Weellll, I needed a good bench power supply, so I finally broke down and bought one. I got a Tektronix PS2521G. This doodad has three isolated outputs. This means that each of the three outputs can be wired in series or parallel with the others, and can float above ground or the other supplies. There’s two identical 0-20V at 0-2.5A outputs and a single 0-6V at 0-5A. Giving this supply a total of 130W it can output if all the outputs are going full bore.
Finding a triple output power supply at all was fairly difficult. There’s only really two good ones to choose from. This model and an Agilent/HP one (E3631A). The problem with the Agilent is you’re stuck with ground referenced supplies, and a mandatory +/- supply. This Tek one has similar ranges (and higher current) but the supplies are all isolated so you can connect them in any fashion you desire.
Anyways, on with the teardown!
Front Panel (After I cleaned it)
First a quick going over of the front panel. There’s three sets of output binding posts and another “earth ground” binding post that is connected directly to the chassis ground and 3rd pin on the AC line plug. The small 7-segment display on the left is the memory number (there’s 99 supposidly to remember various configurations), the current limit and the voltage limit for the selected channel. Buttons include a usual 10-key interface and buttons to set current or voltage. The supply has a cool feature where it can put supplies 1 and 2 into either series or parallel mode using relays, to get more voltage or more current out of them. In fact, all three supplies can be series or paralleled to get even more voltage or current.
Removing the case involves removing the 6 screws on the sides (3 per side) and removing the handle. Then the top just comes off. The very large transformer absolutely dominates the inside, along with the interesting heatsink/air tunnel doodad that is directly cooled by the fan. That transformer seems to have at least 11 windings on it for the various supply voltages.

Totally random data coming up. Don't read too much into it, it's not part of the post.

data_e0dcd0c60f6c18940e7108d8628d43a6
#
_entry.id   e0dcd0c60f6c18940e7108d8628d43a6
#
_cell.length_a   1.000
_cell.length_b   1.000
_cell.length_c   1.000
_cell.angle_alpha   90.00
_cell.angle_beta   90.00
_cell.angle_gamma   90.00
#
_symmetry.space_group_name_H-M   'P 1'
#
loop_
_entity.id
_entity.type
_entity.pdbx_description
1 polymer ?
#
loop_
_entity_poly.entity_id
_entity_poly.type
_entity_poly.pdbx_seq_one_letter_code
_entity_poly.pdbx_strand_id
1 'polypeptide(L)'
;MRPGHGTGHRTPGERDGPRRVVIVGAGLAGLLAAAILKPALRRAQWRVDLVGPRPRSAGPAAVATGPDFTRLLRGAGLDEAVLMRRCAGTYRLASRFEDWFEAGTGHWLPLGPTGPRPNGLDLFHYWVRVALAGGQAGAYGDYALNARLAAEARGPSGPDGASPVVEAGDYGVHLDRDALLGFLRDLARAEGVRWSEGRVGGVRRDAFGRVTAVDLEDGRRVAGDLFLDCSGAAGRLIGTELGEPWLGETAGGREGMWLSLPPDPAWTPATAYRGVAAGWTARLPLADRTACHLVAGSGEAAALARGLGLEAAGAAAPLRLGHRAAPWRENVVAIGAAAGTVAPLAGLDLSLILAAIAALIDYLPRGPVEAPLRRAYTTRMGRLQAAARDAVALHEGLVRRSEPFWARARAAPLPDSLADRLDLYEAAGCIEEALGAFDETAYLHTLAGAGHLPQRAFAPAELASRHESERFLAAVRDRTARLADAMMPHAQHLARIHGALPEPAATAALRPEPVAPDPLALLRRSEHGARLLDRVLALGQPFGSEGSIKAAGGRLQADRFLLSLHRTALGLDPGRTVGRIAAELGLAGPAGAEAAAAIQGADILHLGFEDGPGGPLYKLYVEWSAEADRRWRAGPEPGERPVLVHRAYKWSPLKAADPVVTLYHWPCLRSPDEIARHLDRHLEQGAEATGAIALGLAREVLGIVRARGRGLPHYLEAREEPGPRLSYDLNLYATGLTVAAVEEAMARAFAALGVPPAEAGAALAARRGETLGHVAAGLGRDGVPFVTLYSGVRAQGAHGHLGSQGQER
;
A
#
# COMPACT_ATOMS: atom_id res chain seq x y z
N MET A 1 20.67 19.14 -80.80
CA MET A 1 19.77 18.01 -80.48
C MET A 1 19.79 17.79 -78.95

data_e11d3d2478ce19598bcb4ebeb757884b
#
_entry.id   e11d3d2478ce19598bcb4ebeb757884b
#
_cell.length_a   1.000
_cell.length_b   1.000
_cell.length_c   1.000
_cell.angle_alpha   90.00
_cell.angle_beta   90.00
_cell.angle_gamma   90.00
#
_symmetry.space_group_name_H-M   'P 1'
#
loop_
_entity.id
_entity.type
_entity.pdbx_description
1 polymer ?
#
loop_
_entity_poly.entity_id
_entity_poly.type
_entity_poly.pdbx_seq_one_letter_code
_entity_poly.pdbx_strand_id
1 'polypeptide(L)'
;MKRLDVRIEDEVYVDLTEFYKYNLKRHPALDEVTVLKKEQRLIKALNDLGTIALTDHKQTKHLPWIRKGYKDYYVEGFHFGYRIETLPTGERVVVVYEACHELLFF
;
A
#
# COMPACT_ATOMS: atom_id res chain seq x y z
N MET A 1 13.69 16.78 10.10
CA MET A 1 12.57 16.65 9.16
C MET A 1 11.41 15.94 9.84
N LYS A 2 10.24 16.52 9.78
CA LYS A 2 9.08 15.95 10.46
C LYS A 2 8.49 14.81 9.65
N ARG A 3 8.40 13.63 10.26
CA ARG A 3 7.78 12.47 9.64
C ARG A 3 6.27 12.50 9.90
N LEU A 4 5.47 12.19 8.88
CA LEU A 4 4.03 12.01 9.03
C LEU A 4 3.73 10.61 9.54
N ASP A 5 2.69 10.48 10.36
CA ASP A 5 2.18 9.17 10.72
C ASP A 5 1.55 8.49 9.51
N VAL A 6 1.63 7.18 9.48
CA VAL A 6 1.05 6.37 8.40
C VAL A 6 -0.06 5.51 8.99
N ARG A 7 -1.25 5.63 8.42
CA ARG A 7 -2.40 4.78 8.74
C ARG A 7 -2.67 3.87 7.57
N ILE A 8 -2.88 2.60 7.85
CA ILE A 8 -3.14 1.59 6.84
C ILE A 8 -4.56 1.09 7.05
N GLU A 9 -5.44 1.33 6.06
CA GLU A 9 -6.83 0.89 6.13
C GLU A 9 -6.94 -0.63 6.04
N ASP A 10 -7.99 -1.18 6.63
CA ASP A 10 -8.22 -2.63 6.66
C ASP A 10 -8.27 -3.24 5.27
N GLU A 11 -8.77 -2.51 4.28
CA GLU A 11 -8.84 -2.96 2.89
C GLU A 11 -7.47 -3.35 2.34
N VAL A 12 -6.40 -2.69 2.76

Back showing the “wind tunnel”
What’s interesting about the “wind tunnel” heatsinking is that it’s actually made up of four separate heatsinks with small baffles between them for insulation and air tightness. This was done because the large TO-3 transistors are directly mounted to the heatsinks, without any insulating pads.
Here’s the inside view looking down from above.
There’s a GPIB board (I think this was an option you could buy) in the lower right of the rightmost picture, which allows someone using i.e. Labview to change the settings on the supply from an application on a computer (i.e. for automated testing). I think an RS-232 option was also available.
Right side, showing 6 regulators; three of them heatsunk
On the right side, there’s a riser board which contains no less than 6 regulators. The three on heatsinks are all 7805’s while the other three are a 7805, 7815? and 7915 I think for the 0-6V supply. The relays and big .3 ohm resistors are for current sensing and emitter swamping. The ribbon cable connects to the CPU board in front from the GPIB slot.
Left Side, supplies 1 and 2.
On the left, supplies 1 and 2 are hiding. The circuit for all three supplies is pretty much identical; There’s an AD7541 12 bit DAC for each supply, which appears to be analog sample and holded to get 3 or so separate outputs. This DAC costs $46 at Digikey and there’s 3 of them on here. The three outputs are Vset, Iset, and I think overvolt voltage. Interestingly I could not find any voltage sensing apparatus on here, for when the current regulation kicks in for example (or to show how many amps a load is drawing). I am wondering if they are doing some kind of self-made ADC using dual slope or similar since there’s an awful lot of 40xx analog multiplexers on here.
The CPU board is quite simple- just an 8031, 2K of NVRAM, 32K EPROM, a few latches/decoding chips and an 82C79 which is a single chip keypad reader / LED display driver. There’s 5 optoisolaters per channel too, for a total of 15. Notice how the ground/power planes are pulled back underneath them. I have dumped the EPROM and the sumcheck matched. I also socketed and dumped the NVRAM since it was made in 2000, and I don’t trust its 13 year old battery. If the NVRAM goes, I think the calibration information goes with it.
So that’s what’s inside the power supply. I was pleasantly surprised that they used NO custom parts at all, save the transformer which is unavoidable. Every chip and transistor inside is a standard off the shelf part, so fixing it shouldn’t be much of an issue, and since the NVRAM is dumped I don’t have to worry about that dying and having to recalibrate this thing.